Ever felt so stressed out, so worn down or so fed up that you found yourself wishing you could just curl up on the sofa and watch an eight-hour live stream of a boat cruising across the ocean? If you answered no, chances are you probably aren’t Norwegian.

View of a train travelling through snowy countryside.
The train to Bergen was the subject of the first Slow TV documentary © stockstudioX / Getty Images

It may be hard to believe, but Slow TV (Sakte-TV), a form of documentary focused on seemingly mundane events, has grown massively in popularity in its native Norway since its creation in 2009 – and could be just the ticket for travellers currently stuck inside and feeling anxious. 

Train ride from Bergen to Oslo (7 hours)

The first documentary of its kind focused on a railway journey from Oslo to Bergen, with a camera fixed on the front of the train. The experimental show lasted eight hours, with no breaks, and, much to the surprise of the network, proved to be a huge success.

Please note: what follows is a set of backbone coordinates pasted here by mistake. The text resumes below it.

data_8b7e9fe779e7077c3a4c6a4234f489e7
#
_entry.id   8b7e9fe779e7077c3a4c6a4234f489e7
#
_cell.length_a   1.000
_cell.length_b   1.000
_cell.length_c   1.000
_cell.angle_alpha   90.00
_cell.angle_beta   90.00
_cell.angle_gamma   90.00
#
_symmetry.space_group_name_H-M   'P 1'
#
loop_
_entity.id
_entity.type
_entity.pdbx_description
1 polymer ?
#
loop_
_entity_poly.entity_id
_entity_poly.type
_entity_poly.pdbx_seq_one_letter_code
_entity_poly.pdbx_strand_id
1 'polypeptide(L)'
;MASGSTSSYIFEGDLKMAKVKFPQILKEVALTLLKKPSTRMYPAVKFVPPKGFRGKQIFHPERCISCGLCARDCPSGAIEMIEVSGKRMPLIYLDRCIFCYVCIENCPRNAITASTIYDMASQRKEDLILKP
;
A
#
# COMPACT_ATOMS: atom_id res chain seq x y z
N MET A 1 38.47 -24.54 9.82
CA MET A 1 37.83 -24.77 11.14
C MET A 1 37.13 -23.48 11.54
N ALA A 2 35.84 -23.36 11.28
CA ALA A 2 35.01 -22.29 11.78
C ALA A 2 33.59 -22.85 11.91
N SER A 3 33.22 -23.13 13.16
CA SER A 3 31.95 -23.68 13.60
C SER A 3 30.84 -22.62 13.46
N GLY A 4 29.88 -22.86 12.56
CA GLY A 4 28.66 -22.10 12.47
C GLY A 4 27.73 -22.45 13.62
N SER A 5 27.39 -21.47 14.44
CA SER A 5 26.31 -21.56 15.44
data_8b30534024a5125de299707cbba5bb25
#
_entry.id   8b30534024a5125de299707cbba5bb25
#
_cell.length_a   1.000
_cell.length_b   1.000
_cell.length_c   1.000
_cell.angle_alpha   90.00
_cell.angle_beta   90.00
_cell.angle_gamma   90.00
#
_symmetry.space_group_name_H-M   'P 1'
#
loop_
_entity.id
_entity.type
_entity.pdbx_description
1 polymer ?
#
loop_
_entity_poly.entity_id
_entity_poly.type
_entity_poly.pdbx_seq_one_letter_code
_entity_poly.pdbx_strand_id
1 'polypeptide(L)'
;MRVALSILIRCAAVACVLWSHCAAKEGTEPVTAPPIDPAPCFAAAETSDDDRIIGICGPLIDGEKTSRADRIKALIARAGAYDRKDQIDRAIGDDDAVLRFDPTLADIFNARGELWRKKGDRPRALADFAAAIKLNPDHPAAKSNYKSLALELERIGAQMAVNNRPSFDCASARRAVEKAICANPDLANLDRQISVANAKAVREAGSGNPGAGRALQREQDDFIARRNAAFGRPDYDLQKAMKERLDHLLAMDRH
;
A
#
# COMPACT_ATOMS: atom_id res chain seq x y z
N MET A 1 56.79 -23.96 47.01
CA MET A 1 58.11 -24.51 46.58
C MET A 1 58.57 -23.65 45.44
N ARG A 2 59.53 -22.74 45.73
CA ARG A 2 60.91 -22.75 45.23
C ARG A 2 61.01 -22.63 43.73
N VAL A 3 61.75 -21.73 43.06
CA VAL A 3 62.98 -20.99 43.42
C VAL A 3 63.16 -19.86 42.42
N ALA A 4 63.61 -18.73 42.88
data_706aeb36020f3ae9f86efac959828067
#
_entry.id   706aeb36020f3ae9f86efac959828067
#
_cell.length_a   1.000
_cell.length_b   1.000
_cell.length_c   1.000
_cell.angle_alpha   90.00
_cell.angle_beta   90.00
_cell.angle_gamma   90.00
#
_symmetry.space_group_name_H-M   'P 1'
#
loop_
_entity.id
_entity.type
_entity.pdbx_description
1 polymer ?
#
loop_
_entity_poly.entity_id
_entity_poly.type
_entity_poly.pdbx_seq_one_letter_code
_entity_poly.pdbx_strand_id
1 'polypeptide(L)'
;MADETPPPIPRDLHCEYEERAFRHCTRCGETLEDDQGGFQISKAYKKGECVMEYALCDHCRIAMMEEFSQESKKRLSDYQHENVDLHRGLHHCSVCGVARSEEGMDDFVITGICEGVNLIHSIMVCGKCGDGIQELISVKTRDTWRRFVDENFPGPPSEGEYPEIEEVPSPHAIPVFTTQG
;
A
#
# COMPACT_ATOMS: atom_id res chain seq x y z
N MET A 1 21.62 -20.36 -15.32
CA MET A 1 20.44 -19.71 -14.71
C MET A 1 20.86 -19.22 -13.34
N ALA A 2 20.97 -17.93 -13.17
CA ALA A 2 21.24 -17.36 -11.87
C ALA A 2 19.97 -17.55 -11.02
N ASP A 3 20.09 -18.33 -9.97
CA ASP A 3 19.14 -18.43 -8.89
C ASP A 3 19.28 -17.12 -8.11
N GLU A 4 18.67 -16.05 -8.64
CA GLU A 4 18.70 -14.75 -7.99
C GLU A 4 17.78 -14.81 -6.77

Numerous Slow TV shows followed, including Hurtigruten – minutt for minutt, which depicted the ship MS Nordnorge on a 134-hour voyage from Bergen to Kirkenes. To this day it remains the most viewed programme in Norweigan television history. 

Now Slow TV is gradually (which only seems fitting) stepping onto the international stage, with broadcasters around the world putting their own spin on the concept; commissioning lengthy realtime documentaries focused on everything from reindeer migrations to busses puttering around rural English towns. 

So what is the appeal of such shows? Primarily it’s about slowing down; the shows are enjoyed for their meditative qualities, allowing audiences to switch off, unwind and escape for a few hours – a luxury we could all enjoy in these testing times.

According to Elisabeth Urdal, who features in the excellent Slow TV introductory video by Visit Norway and has an MA in Slow TV, “Watching Slow TV gives you the feeling of travelling, the difference is you can travel from your own living room.”

Ready to give it a go? Here are six more Slow TV documentaries you can watch for free:

A day at the dog beach in Perth (2 hours)


MS Victoria on the Telemark Canal, Norway (11 hours)


Walking with reindeer in Karasjok, Norway (2 hours)


A bus trip around Yorkshire, England (2 hours)


Walking through Tokyo (2 hours)


Sailing to Tobago (2.5 hours)

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